As the crowds streamed out of the Stade de France after the bloodthirsty events of Friday, they began singing the French national anthem; the crowds gathered to hear Hollande’s speech from Versailles did the same. Anyone who has witnessed even a handful of French singing it will appreciate the utter passion with which it is sung.
It was born in adversity and still works as a profoundly felt, inspirational rallying cry at times like these. It comes straight from the heart of the people in a way that the British equivalent’s adulation of the monarchy can never match. The only thing the two have in common is that few bother singing any verses beyond the first.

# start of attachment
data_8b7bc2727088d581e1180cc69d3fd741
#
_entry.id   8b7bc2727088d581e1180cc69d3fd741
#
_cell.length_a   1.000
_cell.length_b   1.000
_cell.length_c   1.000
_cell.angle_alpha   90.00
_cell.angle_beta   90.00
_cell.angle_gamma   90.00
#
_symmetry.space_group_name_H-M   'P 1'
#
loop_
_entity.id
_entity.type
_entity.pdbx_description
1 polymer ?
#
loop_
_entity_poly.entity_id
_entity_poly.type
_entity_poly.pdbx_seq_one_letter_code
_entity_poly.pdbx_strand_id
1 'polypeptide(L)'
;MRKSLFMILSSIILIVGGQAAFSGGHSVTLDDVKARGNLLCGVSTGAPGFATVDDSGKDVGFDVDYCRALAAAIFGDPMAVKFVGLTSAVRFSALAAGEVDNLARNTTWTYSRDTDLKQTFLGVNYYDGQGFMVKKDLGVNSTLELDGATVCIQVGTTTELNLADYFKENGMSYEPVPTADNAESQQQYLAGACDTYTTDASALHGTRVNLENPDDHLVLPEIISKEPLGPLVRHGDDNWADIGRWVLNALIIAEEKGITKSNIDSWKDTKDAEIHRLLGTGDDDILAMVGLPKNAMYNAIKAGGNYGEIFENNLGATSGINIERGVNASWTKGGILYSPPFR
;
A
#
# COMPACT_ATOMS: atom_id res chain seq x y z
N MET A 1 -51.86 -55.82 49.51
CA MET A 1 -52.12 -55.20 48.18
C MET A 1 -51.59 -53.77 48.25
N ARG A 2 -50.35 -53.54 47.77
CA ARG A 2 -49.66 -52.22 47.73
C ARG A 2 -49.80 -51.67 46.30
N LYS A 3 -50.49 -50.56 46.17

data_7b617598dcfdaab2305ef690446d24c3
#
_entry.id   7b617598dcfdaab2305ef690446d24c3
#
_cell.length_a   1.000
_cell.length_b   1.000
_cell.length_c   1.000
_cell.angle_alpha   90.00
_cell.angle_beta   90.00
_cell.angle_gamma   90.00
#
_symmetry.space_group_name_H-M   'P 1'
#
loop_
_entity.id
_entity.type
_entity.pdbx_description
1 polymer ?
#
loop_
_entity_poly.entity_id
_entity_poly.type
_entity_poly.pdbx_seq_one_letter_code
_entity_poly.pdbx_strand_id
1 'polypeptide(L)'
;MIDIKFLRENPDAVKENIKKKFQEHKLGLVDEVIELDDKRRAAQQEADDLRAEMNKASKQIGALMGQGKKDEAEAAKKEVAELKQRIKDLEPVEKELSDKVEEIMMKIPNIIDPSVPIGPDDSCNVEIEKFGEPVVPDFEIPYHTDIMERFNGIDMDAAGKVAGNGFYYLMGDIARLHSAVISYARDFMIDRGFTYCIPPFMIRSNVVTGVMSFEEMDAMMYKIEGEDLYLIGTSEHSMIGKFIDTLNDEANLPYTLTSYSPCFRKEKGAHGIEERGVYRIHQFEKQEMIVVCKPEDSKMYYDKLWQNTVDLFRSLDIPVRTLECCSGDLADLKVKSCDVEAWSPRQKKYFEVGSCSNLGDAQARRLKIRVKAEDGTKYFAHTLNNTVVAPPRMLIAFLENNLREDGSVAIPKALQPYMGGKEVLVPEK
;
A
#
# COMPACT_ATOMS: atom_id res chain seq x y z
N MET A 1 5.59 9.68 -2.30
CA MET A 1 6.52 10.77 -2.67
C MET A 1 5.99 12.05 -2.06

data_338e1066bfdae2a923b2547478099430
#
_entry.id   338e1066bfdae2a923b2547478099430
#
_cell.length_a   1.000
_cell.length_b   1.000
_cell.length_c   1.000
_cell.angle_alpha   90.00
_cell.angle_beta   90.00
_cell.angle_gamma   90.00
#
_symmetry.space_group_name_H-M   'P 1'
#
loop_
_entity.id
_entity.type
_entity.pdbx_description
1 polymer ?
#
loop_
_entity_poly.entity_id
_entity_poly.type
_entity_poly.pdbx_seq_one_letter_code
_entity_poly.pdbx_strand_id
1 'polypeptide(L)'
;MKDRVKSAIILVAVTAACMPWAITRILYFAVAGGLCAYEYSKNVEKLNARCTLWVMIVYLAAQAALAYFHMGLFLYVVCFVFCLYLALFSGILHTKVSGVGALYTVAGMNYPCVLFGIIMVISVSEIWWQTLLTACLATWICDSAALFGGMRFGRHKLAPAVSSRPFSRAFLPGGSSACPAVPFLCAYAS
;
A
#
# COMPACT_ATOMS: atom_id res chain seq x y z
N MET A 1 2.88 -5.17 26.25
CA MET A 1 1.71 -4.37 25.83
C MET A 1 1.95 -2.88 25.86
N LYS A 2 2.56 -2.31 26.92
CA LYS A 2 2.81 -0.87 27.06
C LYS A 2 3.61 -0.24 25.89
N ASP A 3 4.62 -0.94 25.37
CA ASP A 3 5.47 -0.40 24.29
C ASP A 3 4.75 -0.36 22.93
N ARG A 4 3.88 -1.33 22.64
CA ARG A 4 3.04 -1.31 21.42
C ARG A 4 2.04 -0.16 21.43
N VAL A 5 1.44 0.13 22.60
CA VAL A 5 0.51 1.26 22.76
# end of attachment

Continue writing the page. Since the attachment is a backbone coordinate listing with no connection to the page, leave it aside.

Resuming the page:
The European Union may well have adopted Beethoven’s Ode to Joy as its own anthem. But, in the tragic shadow of the Paris attentat, La Marseillaise is being sung with unifying passion by people across Europe—and indeed the globe—with no previous connection to France whatsoever.
Allons enfants de la Patrie,
Le jour de gloire est arrivé!
Contre nous de la tyrannie,
L’étendard sanglant est levé, (bis)
Entendez-vous dans les campagnes
Mugir ces féroces soldats?
Ils viennent jusque dans vos bras
Égorger vos fils, vos compagnes!
Aux armes, citoyens,
Formez vos bataillons,
Qu’un sang impur
Abreuve nos sillons!
Arise, children of the Fatherland,
The day of glory has arrived!
Against us tyranny
Raises its bloody banner
Do you hear, in the countryside,
The roar of those ferocious soldiers?
They’re coming right into your arms
To cut the throats of your sons and women!
To arms, citizens,
Form your battalions,
Let’s march, let’s march!
Let the impure blood
Water our furrows!